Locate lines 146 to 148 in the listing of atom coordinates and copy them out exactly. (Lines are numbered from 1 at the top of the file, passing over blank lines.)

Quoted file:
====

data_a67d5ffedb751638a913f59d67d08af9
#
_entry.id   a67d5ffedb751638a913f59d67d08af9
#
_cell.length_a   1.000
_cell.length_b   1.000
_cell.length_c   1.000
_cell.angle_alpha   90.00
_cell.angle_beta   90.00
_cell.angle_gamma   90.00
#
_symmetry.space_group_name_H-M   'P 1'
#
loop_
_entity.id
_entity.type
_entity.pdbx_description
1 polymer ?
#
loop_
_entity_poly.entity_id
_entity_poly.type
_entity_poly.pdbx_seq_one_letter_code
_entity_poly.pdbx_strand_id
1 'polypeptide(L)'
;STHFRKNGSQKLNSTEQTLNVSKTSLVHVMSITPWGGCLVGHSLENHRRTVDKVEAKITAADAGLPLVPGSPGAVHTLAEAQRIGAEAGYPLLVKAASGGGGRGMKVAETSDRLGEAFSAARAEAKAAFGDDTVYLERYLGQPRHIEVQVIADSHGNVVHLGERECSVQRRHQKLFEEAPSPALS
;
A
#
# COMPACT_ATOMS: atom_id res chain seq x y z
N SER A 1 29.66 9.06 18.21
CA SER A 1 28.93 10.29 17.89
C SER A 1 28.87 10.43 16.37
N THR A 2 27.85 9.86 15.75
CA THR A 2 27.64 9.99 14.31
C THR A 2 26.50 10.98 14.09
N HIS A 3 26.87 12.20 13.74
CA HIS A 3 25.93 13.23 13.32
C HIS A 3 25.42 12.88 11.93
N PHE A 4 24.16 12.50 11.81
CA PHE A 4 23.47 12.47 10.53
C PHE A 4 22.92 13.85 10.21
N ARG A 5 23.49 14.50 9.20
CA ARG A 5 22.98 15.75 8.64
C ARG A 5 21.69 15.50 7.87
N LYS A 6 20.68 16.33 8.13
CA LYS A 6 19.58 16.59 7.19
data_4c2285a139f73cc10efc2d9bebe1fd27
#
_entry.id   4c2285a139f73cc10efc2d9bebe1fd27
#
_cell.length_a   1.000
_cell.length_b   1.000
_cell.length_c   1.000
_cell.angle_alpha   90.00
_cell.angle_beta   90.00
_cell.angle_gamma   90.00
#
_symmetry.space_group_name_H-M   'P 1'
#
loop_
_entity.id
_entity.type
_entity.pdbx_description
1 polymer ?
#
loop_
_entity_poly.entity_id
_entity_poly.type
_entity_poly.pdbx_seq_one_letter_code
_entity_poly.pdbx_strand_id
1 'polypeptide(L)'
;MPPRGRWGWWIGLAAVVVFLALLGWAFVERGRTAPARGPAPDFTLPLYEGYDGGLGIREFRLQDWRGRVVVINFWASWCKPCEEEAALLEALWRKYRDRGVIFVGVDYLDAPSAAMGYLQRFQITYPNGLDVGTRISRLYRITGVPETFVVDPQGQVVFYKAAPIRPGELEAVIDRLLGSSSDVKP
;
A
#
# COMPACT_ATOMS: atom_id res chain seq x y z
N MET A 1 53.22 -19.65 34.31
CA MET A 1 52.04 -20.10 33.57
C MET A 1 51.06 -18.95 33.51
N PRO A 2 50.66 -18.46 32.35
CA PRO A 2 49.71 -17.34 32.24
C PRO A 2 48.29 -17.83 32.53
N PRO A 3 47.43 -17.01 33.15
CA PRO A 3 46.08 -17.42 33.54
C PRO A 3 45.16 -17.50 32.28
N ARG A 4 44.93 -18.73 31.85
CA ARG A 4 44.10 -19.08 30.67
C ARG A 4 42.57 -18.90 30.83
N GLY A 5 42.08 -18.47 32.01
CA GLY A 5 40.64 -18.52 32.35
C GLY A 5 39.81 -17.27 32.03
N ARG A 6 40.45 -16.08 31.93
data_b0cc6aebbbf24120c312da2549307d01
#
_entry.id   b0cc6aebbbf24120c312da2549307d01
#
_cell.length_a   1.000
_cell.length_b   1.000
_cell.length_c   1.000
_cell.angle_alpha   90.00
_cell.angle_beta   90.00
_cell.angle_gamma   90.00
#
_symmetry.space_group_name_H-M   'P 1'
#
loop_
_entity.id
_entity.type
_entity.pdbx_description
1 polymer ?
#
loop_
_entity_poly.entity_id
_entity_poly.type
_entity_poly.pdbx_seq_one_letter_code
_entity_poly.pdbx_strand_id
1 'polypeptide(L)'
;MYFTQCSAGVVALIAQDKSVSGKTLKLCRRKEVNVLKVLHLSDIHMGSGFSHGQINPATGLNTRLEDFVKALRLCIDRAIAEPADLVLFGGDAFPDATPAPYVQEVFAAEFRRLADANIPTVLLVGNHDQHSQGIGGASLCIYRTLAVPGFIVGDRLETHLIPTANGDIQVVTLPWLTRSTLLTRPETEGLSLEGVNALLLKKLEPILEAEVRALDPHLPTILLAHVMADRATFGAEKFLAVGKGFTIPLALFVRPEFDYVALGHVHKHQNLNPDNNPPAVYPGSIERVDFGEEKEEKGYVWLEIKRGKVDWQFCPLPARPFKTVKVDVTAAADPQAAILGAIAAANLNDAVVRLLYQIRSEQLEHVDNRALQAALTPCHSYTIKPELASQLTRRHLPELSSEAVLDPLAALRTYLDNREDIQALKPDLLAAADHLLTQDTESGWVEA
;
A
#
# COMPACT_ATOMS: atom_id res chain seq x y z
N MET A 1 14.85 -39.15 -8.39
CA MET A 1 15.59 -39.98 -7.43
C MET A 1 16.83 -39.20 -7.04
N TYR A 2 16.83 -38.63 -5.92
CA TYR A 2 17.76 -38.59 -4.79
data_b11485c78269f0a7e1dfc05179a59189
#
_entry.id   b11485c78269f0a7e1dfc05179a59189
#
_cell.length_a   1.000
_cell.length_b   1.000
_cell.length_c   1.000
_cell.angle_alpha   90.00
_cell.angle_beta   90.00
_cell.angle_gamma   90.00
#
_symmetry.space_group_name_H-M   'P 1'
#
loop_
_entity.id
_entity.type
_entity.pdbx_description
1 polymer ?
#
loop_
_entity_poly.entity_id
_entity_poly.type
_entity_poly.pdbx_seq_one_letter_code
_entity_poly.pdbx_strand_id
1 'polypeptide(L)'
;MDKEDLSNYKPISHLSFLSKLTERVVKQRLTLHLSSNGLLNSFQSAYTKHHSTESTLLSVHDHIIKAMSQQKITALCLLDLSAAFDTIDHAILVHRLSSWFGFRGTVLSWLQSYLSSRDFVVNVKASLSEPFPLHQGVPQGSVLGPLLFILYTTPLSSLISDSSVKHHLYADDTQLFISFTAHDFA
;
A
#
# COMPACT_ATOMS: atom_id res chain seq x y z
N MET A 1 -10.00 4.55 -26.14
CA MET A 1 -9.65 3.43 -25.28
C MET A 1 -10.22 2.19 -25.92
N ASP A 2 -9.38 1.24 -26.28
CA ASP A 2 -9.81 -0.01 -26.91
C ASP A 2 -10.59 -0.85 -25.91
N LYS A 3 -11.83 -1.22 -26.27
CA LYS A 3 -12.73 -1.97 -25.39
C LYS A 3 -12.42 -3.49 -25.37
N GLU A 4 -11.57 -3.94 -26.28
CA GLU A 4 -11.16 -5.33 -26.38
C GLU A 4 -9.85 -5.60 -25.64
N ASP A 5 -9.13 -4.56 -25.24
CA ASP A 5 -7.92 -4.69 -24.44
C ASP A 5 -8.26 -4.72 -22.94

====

1 polymer ?
#
loop_